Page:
When to be Practical – A somewhat revised version of a Sufi Story by Mohammed Gwath Shattari
The good Sisters of Mary Magdalene were grieving the loss of Sister Visentia. Some of the sisters found themselves holding Sister Septimus culpable – for leaving Sister Visentia on her own with the bear chasing her, for not marshalling a search party of the other sisters sooner, and just because they just really liked Sister Visentia better (although none of the good sisters would admit this last reason). To help them deal with their grief and to heal their relationships, Sisters Bryda, Ludwika and Septimus decided to set off on a retreat together. For their retreat, they elected to hike the Appalachian Trail. As they hiked the trail, the good Sisters discussed the importance of putting into practice everything they had learned in the cloister, and they committed themselves to helping each other sink their roots more deeply into a spiritual life of social justice.
Together the good sisters discussed the nuances of love and compassion, they talked about the golden rule, the platinum rule, about the importance of self love as a foundation for loving others well. They found themselves talking about Sister Visentia, her embodiment of all they cherished in the rule of Mary Magdalene. They found themselves chuckling at some of Sister Visentia’s odd little habits – the way she would poke out her lower lip when she was thinking and when she was pouting or sulking a bit. And the laugher helped to ease their loss. They walked and talked, and soon they we so engrossed in their thoughts and conversation that it was quite late at night when they realized that all they had with them was one piece of somewhat stale, hard bread. And they concurrently realized that they were well along the most remote portion of the Appalachian Trail where they were not likely to encounter others and they would not come to a town for a few days more journey.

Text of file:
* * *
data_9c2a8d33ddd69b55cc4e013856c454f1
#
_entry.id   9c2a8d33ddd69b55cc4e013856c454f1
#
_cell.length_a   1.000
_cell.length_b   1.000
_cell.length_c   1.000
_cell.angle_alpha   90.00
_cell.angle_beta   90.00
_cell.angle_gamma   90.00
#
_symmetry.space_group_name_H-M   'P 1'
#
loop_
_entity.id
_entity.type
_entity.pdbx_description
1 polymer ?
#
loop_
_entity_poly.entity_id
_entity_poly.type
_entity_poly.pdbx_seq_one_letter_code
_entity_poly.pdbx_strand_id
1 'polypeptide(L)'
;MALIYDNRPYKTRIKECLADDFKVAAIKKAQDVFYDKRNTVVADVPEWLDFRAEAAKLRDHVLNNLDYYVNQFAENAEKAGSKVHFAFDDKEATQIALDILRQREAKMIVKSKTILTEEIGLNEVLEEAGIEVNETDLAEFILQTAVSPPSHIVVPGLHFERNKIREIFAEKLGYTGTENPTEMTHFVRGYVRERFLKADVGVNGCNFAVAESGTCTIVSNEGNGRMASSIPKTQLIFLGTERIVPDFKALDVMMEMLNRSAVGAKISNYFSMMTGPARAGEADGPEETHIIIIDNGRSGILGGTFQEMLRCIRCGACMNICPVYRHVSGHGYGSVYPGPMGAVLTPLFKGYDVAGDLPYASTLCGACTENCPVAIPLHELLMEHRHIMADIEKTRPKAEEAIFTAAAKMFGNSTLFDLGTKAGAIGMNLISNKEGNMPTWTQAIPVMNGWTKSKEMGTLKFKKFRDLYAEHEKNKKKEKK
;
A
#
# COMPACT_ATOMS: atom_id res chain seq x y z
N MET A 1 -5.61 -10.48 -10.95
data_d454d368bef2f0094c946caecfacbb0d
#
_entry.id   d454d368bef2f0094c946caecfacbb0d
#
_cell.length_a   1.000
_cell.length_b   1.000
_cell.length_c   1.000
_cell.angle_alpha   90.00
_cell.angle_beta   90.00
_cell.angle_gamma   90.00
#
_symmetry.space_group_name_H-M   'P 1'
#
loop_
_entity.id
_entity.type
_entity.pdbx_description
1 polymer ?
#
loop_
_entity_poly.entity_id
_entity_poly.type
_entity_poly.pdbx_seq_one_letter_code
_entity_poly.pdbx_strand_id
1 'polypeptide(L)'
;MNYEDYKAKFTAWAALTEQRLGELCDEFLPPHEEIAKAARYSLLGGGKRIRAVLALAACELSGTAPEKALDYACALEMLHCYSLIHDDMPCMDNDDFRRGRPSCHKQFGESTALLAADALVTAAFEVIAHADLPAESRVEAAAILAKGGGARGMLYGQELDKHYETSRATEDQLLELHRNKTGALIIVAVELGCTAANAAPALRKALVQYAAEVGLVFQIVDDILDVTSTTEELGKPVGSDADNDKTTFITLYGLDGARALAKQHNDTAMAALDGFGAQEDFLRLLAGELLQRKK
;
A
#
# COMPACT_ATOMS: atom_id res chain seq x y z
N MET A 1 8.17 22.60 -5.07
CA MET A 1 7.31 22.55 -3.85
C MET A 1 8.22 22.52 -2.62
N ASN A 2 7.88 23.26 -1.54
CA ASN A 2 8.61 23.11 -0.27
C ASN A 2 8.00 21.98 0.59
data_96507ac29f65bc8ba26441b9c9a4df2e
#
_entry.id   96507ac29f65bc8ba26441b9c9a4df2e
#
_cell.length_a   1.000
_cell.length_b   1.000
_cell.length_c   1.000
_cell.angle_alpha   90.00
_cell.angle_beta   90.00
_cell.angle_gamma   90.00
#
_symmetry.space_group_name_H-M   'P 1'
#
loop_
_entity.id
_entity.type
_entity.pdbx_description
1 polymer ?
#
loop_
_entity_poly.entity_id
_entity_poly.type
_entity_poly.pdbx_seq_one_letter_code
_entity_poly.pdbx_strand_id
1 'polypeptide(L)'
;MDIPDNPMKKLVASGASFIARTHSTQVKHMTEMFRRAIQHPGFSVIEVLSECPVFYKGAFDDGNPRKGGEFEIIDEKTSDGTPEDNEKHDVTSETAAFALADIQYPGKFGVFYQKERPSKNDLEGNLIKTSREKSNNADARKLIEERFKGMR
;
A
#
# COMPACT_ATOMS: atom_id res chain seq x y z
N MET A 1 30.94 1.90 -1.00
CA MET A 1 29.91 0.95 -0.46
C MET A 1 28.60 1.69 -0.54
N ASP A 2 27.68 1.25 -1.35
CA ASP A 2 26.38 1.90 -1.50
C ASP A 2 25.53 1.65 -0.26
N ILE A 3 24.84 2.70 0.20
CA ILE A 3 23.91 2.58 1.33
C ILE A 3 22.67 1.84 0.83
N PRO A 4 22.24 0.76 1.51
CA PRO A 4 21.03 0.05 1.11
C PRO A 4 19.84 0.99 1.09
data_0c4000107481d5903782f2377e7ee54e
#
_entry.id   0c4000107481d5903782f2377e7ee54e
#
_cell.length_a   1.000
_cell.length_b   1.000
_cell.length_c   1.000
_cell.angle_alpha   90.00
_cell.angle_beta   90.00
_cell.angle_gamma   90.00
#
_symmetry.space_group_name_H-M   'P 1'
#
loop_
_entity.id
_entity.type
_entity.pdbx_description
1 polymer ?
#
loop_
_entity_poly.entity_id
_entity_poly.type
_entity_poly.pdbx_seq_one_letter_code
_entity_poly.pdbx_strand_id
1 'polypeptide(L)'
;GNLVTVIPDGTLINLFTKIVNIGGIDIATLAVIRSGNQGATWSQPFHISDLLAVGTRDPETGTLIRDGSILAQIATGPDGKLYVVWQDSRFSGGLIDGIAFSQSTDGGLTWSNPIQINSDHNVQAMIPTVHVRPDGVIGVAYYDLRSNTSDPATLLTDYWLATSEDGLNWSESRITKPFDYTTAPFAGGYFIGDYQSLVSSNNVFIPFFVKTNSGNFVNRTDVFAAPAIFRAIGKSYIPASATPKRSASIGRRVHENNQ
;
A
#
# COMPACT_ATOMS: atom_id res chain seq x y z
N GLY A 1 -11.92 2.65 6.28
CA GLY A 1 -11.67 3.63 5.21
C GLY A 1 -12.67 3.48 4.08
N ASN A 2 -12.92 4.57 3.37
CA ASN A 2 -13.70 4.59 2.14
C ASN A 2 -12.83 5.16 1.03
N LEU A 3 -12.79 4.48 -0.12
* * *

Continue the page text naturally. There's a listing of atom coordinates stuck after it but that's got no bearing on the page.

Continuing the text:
But, all in all the day had been a sweet one, and so the Sisters decided not to discuss who most should/would eat the bread; since they were pious women, they decided to leave the decision in the hands of the Mary Magdalene to patron saint of their order. They prayed that during the night their patron would inspire them with the wisdom to know who should eat the bread.
The following morning, the three women rose together at sunrise.
“This is my dream,” said the Sister Ludwika. “I was taken to places I had never visited before, and enjoyed the sort of peace and harmony I have sought in vain during my entire life on earth. In the midst of this paradise, our mother, Mary Magdalene said to me: “you are my chosen servant, you never sought pleasure, always renounced all things of this world. This hard, dry bread holds with the path you have chosen, and I choose you to partake of its sustenance.”
“That’s very strange,” said the Sister Bryda. “For in my dream, I saw my past of service and devotion to the sisters, to our order and to our patron Mary Magdalene. Our Patron spoke to me and affirmed my future role within our cloister. As I gazed at that which is to come, I heard our mother Mary Magdalene, saying: “You are in great need of food for I have called you to works of service that will require strength and energy.”
Then Sister Septimus said:”In my dream I saw nothing, went nowhere, and found no wise women. However, at a certain hour during the night, I suddenly woke up and was overcome with hunger. So I ate the bread.”
The other two were furious:”And why didn’t you wake us up and consult with us before making such a vital decision that effects us all!?”
“How could I?” Said Sister Septimus, “You were both so far away, talking with our mother, Mary Magdalene, and having such holy visions! Yesterday we discussed the importance of putting into practice all that we learn in the cloister. In my case, God acted quickly, and had me awake dying of hunger!”
This story illustrates the need to nurture ourselves, and the importance and place of self care, as well as the dilemma of balancing self care and caring for others, and the ability to laugh at ourselves and with others.